In order to award yourself with an edge in any situation that calls for salary/price negotiation, it is ideal that you offer a range to increase your chances of getting an offer close to your goal.
Such range offers can lead to a better outcome for you, as compared to the alternative of proposing a single figure.
When negotiating your starting salary or a pay increase, for example, if you want a salary of $100, you may consider proposing a range $100 to $120.
By doing so, you increase the chances that at a minimum, you will get the salary you were looking for. If you’re lucky, you may receive a bonus of $10 to $20.
To negotiate salary in this manner, there are a few different approaches that you can take. The various styles of range offers have different success rates, according to a study led by professors Daniel Ames and Malia Mason at Columbia Business School.
This consists of starting your proposition at your desired target amount and stretching it to a reasonable maximum.
So if you are looking to earn $60,000, you want to set your range from $60,000 to $65,000.
When negotiating salary, the bolstering range offer method seems to be the best strategy to use. It leads to the best amount for you and does not impact your relationship with the counter-party.
Bracketing offers are when you are aiming for a starting salary of $60,000, and you set your range between $58,000 and $62,000 to better your chances of securing the median, which would be your desired amount of $60,000.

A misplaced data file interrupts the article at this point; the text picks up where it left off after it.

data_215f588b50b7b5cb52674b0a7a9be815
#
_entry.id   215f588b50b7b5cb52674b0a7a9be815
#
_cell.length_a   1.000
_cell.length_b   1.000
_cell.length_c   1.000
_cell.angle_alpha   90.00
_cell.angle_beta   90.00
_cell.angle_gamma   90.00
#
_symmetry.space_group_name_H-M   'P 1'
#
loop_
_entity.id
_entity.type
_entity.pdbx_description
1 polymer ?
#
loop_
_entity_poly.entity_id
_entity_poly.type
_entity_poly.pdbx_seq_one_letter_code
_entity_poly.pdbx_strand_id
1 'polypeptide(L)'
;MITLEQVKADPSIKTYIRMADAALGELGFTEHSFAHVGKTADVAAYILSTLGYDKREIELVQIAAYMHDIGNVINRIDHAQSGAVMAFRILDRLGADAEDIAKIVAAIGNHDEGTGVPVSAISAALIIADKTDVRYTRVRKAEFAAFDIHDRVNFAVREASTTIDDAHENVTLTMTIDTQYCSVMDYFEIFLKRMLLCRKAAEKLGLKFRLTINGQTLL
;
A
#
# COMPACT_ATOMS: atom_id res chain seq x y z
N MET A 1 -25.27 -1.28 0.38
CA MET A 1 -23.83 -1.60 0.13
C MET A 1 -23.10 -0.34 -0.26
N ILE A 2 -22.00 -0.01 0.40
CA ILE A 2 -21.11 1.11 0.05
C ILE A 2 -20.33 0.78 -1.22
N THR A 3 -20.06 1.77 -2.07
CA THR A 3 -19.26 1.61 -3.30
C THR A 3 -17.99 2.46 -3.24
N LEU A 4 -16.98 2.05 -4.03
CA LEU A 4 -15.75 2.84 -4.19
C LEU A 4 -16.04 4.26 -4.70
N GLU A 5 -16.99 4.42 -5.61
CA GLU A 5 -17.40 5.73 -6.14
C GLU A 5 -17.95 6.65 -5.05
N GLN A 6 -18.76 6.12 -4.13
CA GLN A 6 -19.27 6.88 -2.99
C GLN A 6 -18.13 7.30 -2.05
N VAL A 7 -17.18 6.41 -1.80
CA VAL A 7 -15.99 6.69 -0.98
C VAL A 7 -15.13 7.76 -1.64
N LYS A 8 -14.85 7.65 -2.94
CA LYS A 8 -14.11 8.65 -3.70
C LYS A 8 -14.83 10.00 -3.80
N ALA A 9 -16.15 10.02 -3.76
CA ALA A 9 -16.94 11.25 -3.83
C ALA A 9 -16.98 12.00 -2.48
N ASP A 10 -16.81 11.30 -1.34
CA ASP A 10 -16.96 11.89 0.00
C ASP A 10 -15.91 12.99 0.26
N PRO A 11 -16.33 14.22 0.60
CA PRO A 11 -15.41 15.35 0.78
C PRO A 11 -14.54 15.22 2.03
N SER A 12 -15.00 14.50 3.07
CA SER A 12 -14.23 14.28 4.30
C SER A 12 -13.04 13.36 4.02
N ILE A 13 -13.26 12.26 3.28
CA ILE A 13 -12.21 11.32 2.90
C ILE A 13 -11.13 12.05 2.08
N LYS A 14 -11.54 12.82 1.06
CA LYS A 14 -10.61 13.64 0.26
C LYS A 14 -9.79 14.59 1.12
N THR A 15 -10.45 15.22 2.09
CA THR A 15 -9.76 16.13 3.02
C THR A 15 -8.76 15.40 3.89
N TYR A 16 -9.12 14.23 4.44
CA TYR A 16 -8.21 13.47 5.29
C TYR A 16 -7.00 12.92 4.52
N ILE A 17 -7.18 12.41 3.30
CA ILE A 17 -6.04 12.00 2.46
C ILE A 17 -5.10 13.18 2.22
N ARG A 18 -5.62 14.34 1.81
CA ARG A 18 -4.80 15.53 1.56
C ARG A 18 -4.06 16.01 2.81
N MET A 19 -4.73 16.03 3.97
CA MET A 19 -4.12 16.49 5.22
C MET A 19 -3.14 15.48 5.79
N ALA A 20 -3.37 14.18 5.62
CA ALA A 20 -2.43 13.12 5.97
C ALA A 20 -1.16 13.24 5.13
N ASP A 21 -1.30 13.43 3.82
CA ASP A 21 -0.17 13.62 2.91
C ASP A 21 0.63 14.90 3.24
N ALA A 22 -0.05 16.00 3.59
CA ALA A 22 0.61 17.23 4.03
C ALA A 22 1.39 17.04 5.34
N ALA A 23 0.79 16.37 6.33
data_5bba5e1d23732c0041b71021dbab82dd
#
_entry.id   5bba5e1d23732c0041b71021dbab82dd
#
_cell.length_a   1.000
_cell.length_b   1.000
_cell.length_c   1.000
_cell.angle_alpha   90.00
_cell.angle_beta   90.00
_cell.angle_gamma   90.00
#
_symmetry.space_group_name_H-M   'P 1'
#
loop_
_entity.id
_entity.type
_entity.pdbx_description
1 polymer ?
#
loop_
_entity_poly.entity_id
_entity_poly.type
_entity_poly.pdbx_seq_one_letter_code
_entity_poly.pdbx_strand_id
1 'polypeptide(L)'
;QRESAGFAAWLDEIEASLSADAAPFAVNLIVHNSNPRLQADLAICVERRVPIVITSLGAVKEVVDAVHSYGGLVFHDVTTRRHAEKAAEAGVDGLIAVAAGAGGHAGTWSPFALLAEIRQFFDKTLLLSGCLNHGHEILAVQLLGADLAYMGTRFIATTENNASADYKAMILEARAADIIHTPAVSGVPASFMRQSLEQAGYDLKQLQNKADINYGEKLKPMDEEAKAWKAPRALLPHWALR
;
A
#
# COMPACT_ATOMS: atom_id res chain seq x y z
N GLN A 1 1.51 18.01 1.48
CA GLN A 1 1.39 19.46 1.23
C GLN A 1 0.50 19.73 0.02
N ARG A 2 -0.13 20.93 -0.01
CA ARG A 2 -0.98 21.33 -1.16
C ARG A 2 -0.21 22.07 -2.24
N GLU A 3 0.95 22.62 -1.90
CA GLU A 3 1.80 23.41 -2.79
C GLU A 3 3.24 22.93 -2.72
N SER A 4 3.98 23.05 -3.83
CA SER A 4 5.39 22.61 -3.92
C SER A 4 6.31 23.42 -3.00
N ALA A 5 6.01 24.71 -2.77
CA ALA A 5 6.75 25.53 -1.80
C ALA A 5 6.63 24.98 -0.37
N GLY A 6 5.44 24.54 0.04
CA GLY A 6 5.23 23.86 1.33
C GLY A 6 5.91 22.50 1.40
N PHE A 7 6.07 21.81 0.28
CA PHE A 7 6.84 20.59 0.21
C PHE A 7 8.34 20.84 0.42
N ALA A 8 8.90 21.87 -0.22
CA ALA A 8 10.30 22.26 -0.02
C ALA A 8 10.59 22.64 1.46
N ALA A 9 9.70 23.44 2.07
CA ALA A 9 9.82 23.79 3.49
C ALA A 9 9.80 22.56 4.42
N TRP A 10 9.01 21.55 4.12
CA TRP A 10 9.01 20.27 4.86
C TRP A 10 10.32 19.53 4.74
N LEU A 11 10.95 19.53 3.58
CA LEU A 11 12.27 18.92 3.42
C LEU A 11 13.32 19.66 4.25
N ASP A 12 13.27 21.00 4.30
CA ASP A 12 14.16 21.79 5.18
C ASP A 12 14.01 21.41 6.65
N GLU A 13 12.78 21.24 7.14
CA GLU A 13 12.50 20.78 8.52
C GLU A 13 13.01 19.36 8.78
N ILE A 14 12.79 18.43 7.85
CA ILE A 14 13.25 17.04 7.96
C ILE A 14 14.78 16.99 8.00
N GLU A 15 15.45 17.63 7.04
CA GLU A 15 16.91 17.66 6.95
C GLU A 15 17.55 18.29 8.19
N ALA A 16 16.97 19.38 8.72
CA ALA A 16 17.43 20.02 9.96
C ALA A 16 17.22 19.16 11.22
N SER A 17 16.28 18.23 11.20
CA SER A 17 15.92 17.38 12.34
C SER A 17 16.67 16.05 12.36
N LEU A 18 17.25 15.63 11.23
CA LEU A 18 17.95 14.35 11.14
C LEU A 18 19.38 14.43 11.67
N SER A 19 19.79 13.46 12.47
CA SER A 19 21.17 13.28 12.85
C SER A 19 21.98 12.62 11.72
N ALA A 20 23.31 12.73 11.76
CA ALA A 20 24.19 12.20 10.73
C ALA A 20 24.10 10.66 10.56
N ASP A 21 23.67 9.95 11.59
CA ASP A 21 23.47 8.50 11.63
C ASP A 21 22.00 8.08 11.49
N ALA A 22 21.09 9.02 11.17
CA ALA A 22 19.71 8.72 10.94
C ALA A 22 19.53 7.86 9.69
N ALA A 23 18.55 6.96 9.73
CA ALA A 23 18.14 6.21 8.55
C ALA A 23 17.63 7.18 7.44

In the Columbia study, this approach didn’t lead to outcomes which were better or worse than single number offers. However, they could have the benefit of improving relationships.
This offer may be the least favorite method since you have a greater chance of ending up with less value than your starting point. If your starting point is a salary of $60,000, the backdown range offer suggests that you provide a range of $58,000 to $60,000.
This method is preferred the least, since it causes you to lose value compared to other approaches and only improves relationships slightly, when compared to single point offers.
You may think that range offer strategies are bound to fail because the other party might think you are uninformed and will make the lower end of your bracket their focal point. However, professors Ames and Mason demonstrated that they are more successful.
The reasons for this, are that providing a range makes you appear nicer and more flexible. Also, it puts an unconscious pressure on the other person, to return the niceness/flexibility.
One important point to keep in mind, is to provide numbers which are reasonable and not too high. Also, the range you provide should not be too wide. The most effective range offers and within 20% of each other.
When negotiating salary, Ames and Mason also suggest providing more precise numbers, instead of rounding-off. For example, $59,500 instead of $60,000. This has the effect of demonstrating that you have done your homework and are more informed.
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